Think extending the school calendar by 20 days is a good idea?
If so, you're out of step with the Carroll Board of Education, which has decided to give the state initiative "low priority" when it meets with the county's state delegation next year to develop a legislative package.
The state Board of Education proposal to boost the school year from 180 to 200 days over a period of four years, beginning in 1992-1993, was one of four state initiatives Carroll board members discussed with the public and administrators Wednesday.
Given "high priority," however, were proposals for mandatory kindergarten, pre-kindergarten education for all eligible disadvantaged children and early intervention services for at-risk children and families.
The remainder of the 15 initiatives, which range from raising the compulsory school attendance to age 18 or high school graduation (whichever comes first) to easing the requirements to become a teacher, will be discussed at the board's Dec. 12 meeting at the Board of Education offices.
The only initiative not on the board's discussion agenda is the Maryland School Performance Program, which sets standards districts should meet in order to be rated "satisfactory" or "excellent." Results of that program are scheduled to be released across the state tomorrow and Carroll is expected to fare well.
One of the arguments against extending the school calendar is the cost involved.
Superintendent R. Edward Shilling said the proposal would cost Carroll about $11.5 million each year. In addition, the district could expect to spend about $6 million to air condition about 50 percent of its schools, which lack that luxury.
"It's very expensive," said board member Carolyn L. Scott, who supported the initiative. "I don't believe the state is going to give us money to do it. There are lots of problems, but the bottom line is, how important is education to us?"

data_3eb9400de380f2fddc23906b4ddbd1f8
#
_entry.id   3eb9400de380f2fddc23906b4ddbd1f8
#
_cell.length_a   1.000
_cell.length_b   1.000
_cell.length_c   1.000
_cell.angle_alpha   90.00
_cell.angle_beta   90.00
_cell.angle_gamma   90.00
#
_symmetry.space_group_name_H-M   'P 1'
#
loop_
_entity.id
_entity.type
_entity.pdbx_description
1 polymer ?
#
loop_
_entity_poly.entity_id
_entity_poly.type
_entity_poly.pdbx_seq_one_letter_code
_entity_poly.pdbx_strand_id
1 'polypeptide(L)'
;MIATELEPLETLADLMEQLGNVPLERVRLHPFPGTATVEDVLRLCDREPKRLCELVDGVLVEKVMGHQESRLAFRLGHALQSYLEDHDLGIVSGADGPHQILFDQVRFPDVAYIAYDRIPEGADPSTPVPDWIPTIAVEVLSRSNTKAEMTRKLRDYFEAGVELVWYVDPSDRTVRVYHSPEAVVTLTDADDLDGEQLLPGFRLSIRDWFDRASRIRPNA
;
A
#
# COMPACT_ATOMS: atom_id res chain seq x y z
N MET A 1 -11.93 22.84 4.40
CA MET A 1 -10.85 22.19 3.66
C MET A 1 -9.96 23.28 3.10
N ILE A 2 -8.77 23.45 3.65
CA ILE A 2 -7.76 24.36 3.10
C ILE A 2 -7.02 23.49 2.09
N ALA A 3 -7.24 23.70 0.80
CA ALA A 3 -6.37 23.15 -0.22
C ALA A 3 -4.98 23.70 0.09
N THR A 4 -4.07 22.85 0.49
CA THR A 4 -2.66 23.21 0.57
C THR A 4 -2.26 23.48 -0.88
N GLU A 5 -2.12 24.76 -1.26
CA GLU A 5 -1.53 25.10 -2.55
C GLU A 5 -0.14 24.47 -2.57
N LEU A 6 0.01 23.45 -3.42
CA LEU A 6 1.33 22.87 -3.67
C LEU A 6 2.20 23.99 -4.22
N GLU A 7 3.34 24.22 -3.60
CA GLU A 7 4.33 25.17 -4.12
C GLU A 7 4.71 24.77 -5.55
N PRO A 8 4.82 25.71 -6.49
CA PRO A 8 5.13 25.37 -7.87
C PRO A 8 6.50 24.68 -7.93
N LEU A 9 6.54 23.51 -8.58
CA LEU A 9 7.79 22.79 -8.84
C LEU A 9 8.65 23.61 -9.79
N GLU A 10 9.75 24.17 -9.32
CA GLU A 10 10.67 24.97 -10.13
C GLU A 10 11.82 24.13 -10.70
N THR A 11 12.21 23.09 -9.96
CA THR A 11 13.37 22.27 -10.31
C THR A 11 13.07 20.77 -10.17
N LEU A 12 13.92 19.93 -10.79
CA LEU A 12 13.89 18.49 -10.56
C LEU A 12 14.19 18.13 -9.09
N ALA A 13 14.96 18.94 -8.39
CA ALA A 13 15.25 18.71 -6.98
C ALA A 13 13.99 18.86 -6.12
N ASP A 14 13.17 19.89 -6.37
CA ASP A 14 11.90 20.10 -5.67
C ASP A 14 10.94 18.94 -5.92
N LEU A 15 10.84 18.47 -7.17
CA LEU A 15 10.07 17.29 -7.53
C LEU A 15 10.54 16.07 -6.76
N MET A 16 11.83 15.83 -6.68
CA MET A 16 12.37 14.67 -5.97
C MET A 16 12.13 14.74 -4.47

Scott said educators do not have enough time now to teach all that they are required to teach. She said that will worsen with the continuing advances in technology, science and other fields.
Board member Cheryl A. McFalls said she is opposed to the measure because the additional days would take children away from their parents even more.
"When do we stop adding school days, even if money is available?" she asked. "I am not in favor of extending the school year. I do not see how that is going to improve the quality of education."
Board members Robert L. Fletcher and John D. Myers Jr. also opposed the state plan. Fletcher said residents with whom he has discussed the measure have been overwhelmingly opposed.
Several parents who attended the board meeting also voiced opposition to the plan.
"Elementary children do not need more days or time in school," said Westminster resident Bonnie Yake. "Children need more freedom and more time to grow up. They need less structure."
Less concern was raised about the kindergarten and early education proposals, some of which, like the federal Head Start and the Maryland Extended Elementary Education programs, are in place in Carroll.
Dorothy D. Mangle, Carroll's director of elementary schools, noted that even though kindergarten is optional, about 99 percent of Carroll County parents enroll their children in kindergarten.
Scott said mandatory kindergarten "doesn't impact greatly on us, but it's an important issue."